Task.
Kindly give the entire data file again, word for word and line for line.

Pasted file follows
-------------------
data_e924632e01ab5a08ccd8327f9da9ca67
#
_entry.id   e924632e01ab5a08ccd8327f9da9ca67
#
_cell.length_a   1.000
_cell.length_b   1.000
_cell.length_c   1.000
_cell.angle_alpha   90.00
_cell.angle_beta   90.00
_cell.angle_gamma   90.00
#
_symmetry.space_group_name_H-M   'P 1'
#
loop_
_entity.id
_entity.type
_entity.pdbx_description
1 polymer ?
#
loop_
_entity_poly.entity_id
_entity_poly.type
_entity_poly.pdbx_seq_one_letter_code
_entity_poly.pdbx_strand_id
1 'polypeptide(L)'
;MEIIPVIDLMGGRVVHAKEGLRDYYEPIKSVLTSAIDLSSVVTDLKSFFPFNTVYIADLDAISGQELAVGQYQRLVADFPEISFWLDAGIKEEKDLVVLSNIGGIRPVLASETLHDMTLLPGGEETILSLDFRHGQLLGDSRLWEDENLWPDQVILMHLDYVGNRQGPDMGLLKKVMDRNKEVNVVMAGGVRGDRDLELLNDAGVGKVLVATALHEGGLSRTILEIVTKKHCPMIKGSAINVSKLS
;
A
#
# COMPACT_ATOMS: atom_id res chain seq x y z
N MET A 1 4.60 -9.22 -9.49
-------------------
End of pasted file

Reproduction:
data_e924632e01ab5a08ccd8327f9da9ca67
#
_entry.id   e924632e01ab5a08ccd8327f9da9ca67
#
_cell.length_a   1.000
_cell.length_b   1.000
_cell.length_c   1.000
_cell.angle_alpha   90.00
_cell.angle_beta   90.00
_cell.angle_gamma   90.00
#
_symmetry.space_group_name_H-M   'P 1'
#
loop_
_entity.id
_entity.type
_entity.pdbx_description
1 polymer ?
#
loop_
_entity_poly.entity_id
_entity_poly.type
_entity_poly.pdbx_seq_one_letter_code
_entity_poly.pdbx_strand_id
1 'polypeptide(L)'
;MEIIPVIDLMGGRVVHAKEGLRDYYEPIKSVLTSAIDLSSVVTDLKSFFPFNTVYIADLDAISGQELAVGQYQRLVADFPEISFWLDAGIKEEKDLVVLSNIGGIRPVLASETLHDMTLLPGGEETILSLDFRHGQLLGDSRLWEDENLWPDQVILMHLDYVGNRQGPDMGLLKKVMDRNKEVNVVMAGGVRGDRDLELLNDAGVGKVLVATALHEGGLSRTILEIVTKKHCPMIKGSAINVSKLS
;
A
#
# COMPACT_ATOMS: atom_id res chain seq x y z
N MET A 1 4.60 -9.22 -9.49